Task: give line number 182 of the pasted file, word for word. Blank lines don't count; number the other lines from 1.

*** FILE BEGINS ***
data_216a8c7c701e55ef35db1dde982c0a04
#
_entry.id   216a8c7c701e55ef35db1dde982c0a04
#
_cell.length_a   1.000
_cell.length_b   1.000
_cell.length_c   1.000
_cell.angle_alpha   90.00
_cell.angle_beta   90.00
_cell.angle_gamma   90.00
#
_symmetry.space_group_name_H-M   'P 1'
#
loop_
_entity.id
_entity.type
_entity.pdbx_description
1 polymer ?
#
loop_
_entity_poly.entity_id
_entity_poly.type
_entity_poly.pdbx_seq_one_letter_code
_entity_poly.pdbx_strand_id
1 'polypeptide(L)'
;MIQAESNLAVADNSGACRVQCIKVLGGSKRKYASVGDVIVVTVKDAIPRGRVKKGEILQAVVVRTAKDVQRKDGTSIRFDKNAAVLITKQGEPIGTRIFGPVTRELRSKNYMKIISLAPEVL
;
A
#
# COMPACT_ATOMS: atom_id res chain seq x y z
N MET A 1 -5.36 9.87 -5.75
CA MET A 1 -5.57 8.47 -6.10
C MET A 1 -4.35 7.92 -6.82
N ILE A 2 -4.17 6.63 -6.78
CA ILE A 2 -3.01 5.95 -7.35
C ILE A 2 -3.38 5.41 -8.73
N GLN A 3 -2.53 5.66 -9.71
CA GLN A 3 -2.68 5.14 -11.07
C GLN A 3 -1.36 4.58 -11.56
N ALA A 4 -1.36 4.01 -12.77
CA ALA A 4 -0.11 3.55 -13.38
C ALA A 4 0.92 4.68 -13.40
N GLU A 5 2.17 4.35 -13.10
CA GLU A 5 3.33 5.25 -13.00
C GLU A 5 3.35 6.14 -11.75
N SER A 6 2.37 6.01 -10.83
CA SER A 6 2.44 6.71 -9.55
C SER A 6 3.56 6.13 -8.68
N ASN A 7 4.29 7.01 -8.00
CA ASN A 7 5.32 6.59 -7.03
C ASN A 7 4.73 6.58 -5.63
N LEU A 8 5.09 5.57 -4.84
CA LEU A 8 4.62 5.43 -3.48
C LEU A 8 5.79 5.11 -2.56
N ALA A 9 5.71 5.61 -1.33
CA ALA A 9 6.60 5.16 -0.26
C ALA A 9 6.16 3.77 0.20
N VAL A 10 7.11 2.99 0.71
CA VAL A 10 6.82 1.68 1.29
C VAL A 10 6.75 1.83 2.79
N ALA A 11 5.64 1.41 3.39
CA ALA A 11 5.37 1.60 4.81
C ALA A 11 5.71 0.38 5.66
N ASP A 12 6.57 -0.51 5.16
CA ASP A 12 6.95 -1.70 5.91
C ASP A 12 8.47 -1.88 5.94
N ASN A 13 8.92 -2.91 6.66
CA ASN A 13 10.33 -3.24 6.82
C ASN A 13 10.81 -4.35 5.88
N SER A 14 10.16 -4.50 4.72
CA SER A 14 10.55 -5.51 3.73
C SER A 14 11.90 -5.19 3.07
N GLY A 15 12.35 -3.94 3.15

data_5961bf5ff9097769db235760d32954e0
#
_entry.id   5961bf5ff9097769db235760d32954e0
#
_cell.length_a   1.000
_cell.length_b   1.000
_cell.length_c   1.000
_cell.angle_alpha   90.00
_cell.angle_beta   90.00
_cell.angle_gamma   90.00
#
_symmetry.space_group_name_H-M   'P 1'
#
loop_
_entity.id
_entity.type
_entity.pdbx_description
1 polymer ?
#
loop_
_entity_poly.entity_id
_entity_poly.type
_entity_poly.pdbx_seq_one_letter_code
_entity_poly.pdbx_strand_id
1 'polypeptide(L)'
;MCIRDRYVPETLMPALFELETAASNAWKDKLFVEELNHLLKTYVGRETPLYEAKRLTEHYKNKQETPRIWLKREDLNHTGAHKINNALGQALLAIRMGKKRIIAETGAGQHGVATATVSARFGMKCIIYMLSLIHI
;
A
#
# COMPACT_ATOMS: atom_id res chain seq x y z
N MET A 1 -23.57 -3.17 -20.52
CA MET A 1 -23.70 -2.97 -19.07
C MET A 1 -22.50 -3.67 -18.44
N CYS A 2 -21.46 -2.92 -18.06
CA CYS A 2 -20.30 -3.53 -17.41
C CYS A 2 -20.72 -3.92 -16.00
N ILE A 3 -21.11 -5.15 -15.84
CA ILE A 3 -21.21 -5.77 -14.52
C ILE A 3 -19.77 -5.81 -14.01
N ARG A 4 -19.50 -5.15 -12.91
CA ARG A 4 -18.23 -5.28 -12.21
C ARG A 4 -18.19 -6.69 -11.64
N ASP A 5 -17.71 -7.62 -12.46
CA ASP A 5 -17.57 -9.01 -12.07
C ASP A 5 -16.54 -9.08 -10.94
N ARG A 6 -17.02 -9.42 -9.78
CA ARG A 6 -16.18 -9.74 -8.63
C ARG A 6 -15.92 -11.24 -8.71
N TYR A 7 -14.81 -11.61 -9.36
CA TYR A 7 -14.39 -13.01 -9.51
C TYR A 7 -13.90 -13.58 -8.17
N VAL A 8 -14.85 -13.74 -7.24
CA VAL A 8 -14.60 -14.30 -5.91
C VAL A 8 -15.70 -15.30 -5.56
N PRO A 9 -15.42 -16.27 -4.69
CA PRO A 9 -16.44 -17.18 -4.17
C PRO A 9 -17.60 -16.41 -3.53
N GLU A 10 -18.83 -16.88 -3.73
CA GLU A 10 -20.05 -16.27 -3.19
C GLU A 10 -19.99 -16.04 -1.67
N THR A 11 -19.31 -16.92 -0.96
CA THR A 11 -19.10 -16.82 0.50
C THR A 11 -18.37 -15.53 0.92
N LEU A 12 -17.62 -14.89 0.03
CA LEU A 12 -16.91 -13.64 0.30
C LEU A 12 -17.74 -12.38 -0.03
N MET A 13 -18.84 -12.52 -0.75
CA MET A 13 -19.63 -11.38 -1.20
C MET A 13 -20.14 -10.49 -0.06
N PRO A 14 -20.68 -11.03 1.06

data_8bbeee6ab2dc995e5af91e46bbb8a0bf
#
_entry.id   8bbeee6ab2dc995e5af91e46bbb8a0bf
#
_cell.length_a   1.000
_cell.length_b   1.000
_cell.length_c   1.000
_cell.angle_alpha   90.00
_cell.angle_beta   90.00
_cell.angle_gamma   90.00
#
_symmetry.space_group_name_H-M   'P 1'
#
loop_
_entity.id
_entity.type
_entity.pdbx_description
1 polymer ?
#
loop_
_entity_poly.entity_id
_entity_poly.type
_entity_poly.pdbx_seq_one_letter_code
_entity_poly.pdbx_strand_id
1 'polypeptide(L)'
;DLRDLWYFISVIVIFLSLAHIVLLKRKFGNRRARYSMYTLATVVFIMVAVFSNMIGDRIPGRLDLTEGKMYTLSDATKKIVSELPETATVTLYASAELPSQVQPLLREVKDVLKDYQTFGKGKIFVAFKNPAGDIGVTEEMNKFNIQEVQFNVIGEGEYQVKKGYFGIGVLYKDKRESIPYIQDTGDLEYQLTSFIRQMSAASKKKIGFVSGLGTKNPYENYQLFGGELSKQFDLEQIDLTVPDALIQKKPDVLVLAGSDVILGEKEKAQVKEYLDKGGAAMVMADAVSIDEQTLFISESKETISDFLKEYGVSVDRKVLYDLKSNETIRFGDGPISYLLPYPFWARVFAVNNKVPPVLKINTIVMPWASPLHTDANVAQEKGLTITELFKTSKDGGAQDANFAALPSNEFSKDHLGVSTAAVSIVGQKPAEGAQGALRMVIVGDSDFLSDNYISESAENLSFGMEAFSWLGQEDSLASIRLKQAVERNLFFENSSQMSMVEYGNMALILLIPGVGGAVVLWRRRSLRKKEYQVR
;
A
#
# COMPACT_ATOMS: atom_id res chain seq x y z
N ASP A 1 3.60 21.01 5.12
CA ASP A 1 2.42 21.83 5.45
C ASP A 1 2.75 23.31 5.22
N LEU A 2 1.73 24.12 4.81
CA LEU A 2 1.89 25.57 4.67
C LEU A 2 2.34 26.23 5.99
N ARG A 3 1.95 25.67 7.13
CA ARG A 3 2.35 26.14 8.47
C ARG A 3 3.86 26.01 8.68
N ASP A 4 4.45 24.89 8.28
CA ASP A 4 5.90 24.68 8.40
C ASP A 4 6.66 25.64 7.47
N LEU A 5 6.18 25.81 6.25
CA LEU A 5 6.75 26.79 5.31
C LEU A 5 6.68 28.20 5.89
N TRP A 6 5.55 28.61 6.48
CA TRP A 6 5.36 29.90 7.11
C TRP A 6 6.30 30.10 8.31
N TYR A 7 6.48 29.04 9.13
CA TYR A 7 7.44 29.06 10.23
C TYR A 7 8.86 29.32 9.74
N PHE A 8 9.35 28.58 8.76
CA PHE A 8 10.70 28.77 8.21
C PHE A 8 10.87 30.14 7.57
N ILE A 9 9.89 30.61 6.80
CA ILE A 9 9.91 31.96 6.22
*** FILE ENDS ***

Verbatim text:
C ARG A 3 3.86 26.01 8.68